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Appendix

Process

Modelling Panels

Insert the plan view of the pavilion at 1:1 scale. Draw a circle with diameter matching that of the panel on the plan. Copy two more times and fillet joining lines together.

Trace the frame from the small petal. Draw lines to align to the centre. Make note of large frame section and small frame section.

Repeat for large panel. Stack six smaller panels together rotated at 60 degrees each.

Modelling Timber Flooring

Draw a triangle matching the imported plan view. Array lines over the triangle and trim to match. Extrude the shape for depth.

Duplicate the triangle across the plan. Rotate for those aligned in a different direction. Insert the coffee stand and extrude to match the elevation view. Trace the garden areas.

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Repeat for the frame.


Appendix Process

Modelling Frame and Panels

Extrude the frame, making seperate layers for the smaller and larger sections.

Attach the pole caps to the frame, then BooleanDifference to remove overlap.

Repeat for the larger frame.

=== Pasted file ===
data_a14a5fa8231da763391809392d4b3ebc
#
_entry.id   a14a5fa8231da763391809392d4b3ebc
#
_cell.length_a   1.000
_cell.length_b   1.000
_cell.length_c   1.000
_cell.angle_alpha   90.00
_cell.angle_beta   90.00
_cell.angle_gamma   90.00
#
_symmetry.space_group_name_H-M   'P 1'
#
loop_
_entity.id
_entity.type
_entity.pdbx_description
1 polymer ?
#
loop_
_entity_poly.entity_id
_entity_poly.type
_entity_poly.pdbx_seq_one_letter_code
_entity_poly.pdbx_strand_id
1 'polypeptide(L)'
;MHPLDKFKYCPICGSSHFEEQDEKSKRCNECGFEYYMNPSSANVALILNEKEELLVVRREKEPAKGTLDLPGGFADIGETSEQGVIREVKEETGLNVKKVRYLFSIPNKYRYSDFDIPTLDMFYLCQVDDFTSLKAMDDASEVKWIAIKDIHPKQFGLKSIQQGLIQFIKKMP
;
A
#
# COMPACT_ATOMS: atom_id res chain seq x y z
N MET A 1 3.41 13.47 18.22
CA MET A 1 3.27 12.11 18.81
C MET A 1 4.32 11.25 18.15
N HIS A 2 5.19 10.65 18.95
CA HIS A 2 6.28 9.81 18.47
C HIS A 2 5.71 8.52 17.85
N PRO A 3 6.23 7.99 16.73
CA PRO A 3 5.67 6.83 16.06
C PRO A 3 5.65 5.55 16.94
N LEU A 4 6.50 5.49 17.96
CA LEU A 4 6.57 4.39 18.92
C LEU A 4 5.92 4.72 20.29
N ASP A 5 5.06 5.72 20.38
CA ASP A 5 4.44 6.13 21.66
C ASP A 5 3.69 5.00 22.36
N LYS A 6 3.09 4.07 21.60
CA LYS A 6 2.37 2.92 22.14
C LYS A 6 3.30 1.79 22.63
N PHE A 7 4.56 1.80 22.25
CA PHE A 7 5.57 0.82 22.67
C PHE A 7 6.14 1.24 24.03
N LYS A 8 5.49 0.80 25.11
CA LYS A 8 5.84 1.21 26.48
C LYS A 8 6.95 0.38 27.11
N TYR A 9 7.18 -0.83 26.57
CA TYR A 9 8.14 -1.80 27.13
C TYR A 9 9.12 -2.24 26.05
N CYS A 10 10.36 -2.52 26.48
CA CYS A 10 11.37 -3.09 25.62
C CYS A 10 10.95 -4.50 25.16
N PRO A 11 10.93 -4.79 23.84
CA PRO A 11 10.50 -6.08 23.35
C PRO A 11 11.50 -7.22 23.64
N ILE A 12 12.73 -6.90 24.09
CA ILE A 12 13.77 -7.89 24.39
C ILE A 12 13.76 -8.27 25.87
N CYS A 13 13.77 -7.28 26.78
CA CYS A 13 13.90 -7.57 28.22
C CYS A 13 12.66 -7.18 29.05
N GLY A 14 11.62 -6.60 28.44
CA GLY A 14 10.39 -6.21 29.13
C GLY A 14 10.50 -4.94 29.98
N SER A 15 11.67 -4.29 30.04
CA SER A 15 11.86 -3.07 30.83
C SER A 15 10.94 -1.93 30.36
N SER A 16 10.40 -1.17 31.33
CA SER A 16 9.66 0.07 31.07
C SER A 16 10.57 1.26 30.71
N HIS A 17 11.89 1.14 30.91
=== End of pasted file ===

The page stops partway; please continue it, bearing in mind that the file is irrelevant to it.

Extrude the panel and align the frame to the centre.

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Loft raised circles together for the pole caps.

Repeat for the large frame.


Appendix

Process

Modelling Patterns

Array lines for the pattern. Copy and rotate 24 times.

Align with centre of panel. Trim edges.

Repeat for large panel. Each pattern should occupy a third of the panel.

Place pattern on panel and frame.

Repeat for larger panel.

Creating the Pavilion

Line the panel, frame and pattern up with the imported plan. Make sure to account for overlapping panels.

Using the elevation, shift the panels upwards to align them. Reference site photos for extra accuracy.

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Extrude poles from each end of the frames. Align the flooring with the panels.


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Digital Design Module 1  

Diagramming Design Precedent - AL_A MPavilion

Digital Design Module 1  

Diagramming Design Precedent - AL_A MPavilion